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Seasonal allergies are here for spring 2024. What to know about symptoms and pollen count

How climate change is impacting seasonal allergies
How climate change is impacting seasonal allergies 02:34

If your sinuses haven't already alerted you, allergy season is upon us — and it's earlier and stronger than expected.

Spring weather is spreading quickly across the central part of the country, according to the USA National Phenology Network, which tracks climate and seasonal changes and data. Compared to long-term average from 1991 to 2020, Denver is 6 days early, Chicago is 15 days early and Detroit is 23 days early, the network says.

The same was true for last year's allergy season, when several regions of the U.S. experienced springtime conditions weeks early, forcing spring allergy sufferers to deal with symptoms sooner and longer than usual.

Researchers predict these aren't outlier years, pointing to climate change as responsible for worsening allergy season. 

This past winter was the warmest on record across the continental U.S. Fewer days below freezing meant plants were able to bloom earlier and longer.

"Pollen seasons are starting earlier and getting worse with more pollen in the air," William Anderegg, associate professor at the University of Utah, told CBS News, pointing to heat as "one of the biggest drivers."

Between 1990 and 2018, there was a 21% increase in pollen, according to a recent study authored by Anderegg.

Here's what else to know about pollen season this year:

Pollen count for spring 2024

Dr. Rachna Shah, an allergist and director of the Loyola Medicine Allergy Count, told the Associated Press she usually starts looking at pollen counts in the Chicago area in April. But she peeked at her data in mid-February and saw tree pollen was already at a "moderate" level.

"This season has been so nuts," Shah said. "Granted, it was a pretty mild winter, but I didn't expect it to be so early."

Do certain cities have it worse?

According to the Asthma and Allergy Foundation of America's annual ranking, the top five most challenging cities to live in if you have allergies this year are: Wichita, Kansas; Virginia Beach, Virginia; Greenville, South Carolina; Dallas; and Oklahoma City.

This is based on over-the-counter medicine use, pollen counts and the number of available allergy specialists. 

For years, allergy sufferers have monitored peak pollen count times as a way to help manage their exposure, but scientists in the U.K. say they've found a better way to measure exactly what makes people's eyes water and noses drip — by measuring and reporting the levels of airborne grass allergens, instead of the pollen particles that carry the tiny offenders.

"The pollen counts, they're good, and they can be associated with health outcomes, but once you account for the allergen levels, it's clear from the study that we did that it's the allergen levels that count," Dr. Elaine Fuertes of Imperial College London, who helped author a study on these findings, told CBS News. "Knowing when the allergen levels themselves are going to be high can help people stay indoors when they need to, maybe take showers when they get home to rinse off some of the allergen they might have been exposed to."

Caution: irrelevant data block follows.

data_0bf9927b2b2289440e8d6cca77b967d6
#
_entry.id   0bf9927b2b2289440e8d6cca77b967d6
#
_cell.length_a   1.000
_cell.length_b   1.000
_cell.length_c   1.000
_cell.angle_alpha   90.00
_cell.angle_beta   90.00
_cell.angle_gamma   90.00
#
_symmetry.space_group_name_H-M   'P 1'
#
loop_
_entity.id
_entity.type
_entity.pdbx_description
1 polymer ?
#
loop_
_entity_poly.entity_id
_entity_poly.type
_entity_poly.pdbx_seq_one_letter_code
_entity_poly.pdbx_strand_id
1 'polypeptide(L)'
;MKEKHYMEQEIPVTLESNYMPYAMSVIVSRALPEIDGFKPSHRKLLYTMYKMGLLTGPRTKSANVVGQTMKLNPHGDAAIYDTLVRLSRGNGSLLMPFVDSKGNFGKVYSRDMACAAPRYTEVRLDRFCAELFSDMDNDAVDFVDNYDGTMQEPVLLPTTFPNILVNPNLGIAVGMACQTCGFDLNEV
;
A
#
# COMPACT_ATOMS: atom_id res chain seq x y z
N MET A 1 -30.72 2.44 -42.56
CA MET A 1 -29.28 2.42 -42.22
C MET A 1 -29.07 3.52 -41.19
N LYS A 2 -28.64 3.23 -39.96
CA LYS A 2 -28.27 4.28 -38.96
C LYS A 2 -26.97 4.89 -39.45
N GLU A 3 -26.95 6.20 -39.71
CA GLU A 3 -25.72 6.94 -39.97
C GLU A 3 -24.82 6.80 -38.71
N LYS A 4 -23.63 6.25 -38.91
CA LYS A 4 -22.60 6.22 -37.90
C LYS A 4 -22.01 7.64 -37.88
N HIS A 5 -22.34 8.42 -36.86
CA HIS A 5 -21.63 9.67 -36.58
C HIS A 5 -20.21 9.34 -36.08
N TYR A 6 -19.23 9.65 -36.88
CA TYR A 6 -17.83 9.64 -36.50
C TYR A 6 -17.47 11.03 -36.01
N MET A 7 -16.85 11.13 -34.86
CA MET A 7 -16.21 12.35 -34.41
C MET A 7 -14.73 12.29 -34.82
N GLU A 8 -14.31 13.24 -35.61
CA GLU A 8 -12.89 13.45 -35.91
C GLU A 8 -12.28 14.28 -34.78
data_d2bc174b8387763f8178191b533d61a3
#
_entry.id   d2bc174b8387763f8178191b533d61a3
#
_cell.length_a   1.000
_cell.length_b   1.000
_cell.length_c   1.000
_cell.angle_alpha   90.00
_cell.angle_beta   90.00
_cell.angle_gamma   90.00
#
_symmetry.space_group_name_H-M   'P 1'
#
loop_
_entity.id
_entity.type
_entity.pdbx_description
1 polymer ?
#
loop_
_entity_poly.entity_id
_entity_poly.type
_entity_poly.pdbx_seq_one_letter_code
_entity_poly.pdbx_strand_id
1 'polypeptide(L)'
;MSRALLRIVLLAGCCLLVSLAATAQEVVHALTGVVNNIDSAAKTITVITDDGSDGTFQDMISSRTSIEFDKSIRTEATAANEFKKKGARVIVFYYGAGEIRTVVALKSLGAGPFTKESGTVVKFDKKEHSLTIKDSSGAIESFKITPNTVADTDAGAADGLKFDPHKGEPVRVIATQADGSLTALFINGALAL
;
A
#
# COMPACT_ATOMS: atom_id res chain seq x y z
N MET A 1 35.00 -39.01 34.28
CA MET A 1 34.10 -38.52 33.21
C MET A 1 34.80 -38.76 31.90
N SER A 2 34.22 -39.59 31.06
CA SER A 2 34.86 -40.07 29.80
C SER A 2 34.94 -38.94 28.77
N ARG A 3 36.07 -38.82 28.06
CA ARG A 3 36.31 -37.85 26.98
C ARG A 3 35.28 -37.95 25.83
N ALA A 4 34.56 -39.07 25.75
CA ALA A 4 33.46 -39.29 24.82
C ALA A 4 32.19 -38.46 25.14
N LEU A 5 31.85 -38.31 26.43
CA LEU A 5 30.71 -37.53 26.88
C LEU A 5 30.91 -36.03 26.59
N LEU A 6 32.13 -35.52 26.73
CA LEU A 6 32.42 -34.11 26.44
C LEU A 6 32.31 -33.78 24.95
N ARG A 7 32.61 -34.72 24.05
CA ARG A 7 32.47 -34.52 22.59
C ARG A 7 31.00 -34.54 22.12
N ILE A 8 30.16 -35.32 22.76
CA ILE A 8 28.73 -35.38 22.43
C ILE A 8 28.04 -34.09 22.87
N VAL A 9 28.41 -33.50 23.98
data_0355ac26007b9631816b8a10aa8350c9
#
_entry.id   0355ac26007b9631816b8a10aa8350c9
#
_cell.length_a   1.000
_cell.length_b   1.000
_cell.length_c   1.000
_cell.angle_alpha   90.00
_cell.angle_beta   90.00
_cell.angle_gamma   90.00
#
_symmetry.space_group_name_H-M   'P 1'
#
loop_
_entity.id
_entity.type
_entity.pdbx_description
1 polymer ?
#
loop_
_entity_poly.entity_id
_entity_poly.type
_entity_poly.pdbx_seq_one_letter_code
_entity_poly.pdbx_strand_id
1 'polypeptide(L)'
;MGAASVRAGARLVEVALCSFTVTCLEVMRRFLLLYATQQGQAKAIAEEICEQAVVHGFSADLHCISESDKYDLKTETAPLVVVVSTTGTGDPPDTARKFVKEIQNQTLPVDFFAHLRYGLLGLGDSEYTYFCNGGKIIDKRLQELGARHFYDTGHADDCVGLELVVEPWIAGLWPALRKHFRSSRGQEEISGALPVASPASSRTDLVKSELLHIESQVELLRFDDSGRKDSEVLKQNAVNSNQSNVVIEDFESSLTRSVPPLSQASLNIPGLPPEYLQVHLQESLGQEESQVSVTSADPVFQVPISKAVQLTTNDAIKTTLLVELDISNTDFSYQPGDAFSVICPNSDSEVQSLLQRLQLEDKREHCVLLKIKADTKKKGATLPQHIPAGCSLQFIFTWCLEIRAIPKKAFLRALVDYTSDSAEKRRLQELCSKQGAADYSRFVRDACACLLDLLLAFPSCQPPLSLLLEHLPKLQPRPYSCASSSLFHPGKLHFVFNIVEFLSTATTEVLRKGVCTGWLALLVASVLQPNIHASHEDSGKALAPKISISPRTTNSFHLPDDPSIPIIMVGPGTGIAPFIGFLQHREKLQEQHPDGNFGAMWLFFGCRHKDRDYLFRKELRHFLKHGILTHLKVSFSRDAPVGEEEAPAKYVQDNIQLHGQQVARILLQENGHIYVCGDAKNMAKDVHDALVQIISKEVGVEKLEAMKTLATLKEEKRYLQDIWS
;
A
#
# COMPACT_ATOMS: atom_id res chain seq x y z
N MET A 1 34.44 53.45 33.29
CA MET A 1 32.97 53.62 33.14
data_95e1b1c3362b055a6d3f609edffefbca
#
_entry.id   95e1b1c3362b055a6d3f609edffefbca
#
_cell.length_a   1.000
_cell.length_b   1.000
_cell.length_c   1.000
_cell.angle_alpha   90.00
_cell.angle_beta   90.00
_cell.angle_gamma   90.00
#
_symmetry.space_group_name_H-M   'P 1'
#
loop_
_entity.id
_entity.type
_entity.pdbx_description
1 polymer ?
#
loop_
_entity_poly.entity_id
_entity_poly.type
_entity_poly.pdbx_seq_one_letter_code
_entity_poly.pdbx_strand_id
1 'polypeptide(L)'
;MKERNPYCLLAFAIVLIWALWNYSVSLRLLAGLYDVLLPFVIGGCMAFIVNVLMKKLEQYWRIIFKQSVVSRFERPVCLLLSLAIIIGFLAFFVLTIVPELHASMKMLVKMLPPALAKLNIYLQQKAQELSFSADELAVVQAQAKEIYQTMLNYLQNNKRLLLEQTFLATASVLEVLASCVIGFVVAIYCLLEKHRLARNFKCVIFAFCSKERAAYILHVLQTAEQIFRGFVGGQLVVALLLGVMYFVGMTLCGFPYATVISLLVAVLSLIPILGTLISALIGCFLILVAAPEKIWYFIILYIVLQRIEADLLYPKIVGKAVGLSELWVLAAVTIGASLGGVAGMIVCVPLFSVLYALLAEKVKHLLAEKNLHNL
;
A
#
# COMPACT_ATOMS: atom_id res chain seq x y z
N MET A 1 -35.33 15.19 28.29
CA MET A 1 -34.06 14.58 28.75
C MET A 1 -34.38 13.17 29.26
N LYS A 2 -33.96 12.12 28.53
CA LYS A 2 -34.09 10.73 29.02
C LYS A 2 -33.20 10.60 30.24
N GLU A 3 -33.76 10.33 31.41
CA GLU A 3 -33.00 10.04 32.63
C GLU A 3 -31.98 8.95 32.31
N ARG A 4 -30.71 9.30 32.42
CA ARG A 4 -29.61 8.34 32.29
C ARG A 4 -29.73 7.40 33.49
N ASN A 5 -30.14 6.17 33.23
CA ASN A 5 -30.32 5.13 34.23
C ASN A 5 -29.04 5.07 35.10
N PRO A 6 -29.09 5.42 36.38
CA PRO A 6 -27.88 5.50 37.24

No country in the world currently tracks allergen levels, as it's expensive and time consuming, but Fuertes said the researchers believe "if you could incorporate regular monitoring of allergen levels, the forecasting would get better."

Where does pollen come from?

Pollen is released by trees, grasses and weeds, explains Dr. Neil Parikh, allergist and immunologist with Dignity Health Mercy Medical Group.

"So those are found outside the home, but that pollen can also come inside the home," he told CBS News Sacramento. "Understand that when you go outside and you breathe in that air, you're exposed to the pollen. So the longer it stays on your body, in your nose and your eyes and your sinuses, the more likely you're going to react and feel bad from them."

For that reason, if you're outside with high pollen and suffer from allergies, Parikh suggests a few steps after coming inside, including taking a shower, changing your clothes and doing a sinus rinse with saline water. 

HEPA air purifiers can also help remove the pollen that comes from outside to inside your home, he says.

Can seasonal allergies cause fever, coughing, headaches, sore throat?

There are several allergy symptoms to be aware of, Parikh says, including: 

  • Nasal congestion
  • Runny nose
  • Sneezing
  • Itchy eyes
  • Coughing

The Cleveland Clinic says allergies can cause a sore throat due to postnasal drip, which is when discharge from your nose runs down the back of your throat.

Allergens can also cause sinus headache even if you have no other allergy symptoms, according to the American College of Allergy, Asthma and Immunology. This is caused by swelling in the sinuses that blocks the openings, prevents drainage and causes pressure to build up.

Fever, however, is not a symptom of allergies.

"If you're experiencing a runny or stuffy nose and a fever, you may have a sinus infection. Sinus infections are caused by bacteria or viruses, not by allergies," the association notes.

-Ian Lee and Tina Kraus contributed reporting.

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